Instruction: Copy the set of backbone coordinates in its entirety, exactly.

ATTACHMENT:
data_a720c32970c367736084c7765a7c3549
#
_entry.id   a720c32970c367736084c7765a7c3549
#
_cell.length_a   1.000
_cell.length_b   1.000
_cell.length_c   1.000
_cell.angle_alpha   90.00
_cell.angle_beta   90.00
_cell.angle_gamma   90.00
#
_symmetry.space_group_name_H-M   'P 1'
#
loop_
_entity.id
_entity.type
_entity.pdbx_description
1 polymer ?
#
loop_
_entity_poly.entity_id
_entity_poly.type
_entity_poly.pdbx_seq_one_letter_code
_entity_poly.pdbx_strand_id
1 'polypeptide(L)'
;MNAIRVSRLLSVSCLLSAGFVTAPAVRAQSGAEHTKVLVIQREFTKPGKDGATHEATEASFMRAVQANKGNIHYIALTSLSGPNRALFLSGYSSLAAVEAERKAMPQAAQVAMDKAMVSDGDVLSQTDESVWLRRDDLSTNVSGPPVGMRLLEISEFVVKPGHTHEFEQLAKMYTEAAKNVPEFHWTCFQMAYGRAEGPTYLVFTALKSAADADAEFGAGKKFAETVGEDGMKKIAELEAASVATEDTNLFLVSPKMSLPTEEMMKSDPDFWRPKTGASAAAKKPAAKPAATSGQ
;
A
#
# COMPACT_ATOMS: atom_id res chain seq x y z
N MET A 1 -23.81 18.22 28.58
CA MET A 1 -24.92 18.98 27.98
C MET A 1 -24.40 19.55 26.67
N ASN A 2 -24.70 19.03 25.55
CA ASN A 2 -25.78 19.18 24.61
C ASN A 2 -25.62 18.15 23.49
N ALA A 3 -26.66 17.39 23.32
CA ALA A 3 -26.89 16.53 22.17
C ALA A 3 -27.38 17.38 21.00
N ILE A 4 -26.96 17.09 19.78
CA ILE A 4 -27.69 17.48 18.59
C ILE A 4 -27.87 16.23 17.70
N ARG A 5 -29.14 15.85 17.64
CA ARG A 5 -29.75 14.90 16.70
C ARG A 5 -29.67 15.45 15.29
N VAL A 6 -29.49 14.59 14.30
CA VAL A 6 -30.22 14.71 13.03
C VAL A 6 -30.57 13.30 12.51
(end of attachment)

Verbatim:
data_a720c32970c367736084c7765a7c3549
#
_entry.id   a720c32970c367736084c7765a7c3549
#
_cell.length_a   1.000
_cell.length_b   1.000
_cell.length_c   1.000
_cell.angle_alpha   90.00
_cell.angle_beta   90.00
_cell.angle_gamma   90.00
#
_symmetry.space_group_name_H-M   'P 1'
#
loop_
_entity.id
_entity.type
_entity.pdbx_description
1 polymer ?
#
loop_
_entity_poly.entity_id
_entity_poly.type
_entity_poly.pdbx_seq_one_letter_code
_entity_poly.pdbx_strand_id
1 'polypeptide(L)'
;MNAIRVSRLLSVSCLLSAGFVTAPAVRAQSGAEHTKVLVIQREFTKPGKDGATHEATEASFMRAVQANKGNIHYIALTSLSGPNRALFLSGYSSLAAVEAERKAMPQAAQVAMDKAMVSDGDVLSQTDESVWLRRDDLSTNVSGPPVGMRLLEISEFVVKPGHTHEFEQLAKMYTEAAKNVPEFHWTCFQMAYGRAEGPTYLVFTALKSAADADAEFGAGKKFAETVGEDGMKKIAELEAASVATEDTNLFLVSPKMSLPTEEMMKSDPDFWRPKTGASAAAKKPAAKPAATSGQ
;
A
#
# COMPACT_ATOMS: atom_id res chain seq x y z
N MET A 1 -23.81 18.22 28.58
CA MET A 1 -24.92 18.98 27.98
C MET A 1 -24.40 19.55 26.67
N ASN A 2 -24.70 19.03 25.55
CA ASN A 2 -25.78 19.18 24.61
C ASN A 2 -25.62 18.15 23.49
N ALA A 3 -26.66 17.39 23.32
CA ALA A 3 -26.89 16.53 22.17
C ALA A 3 -27.38 17.38 21.00
N ILE A 4 -26.96 17.09 19.78
CA ILE A 4 -27.69 17.48 18.59
C ILE A 4 -27.87 16.23 17.70
N ARG A 5 -29.14 15.85 17.64
CA ARG A 5 -29.75 14.90 16.70
C ARG A 5 -29.67 15.45 15.29
N VAL A 6 -29.49 14.59 14.30
CA VAL A 6 -30.22 14.71 13.03
C VAL A 6 -30.57 13.30 12.51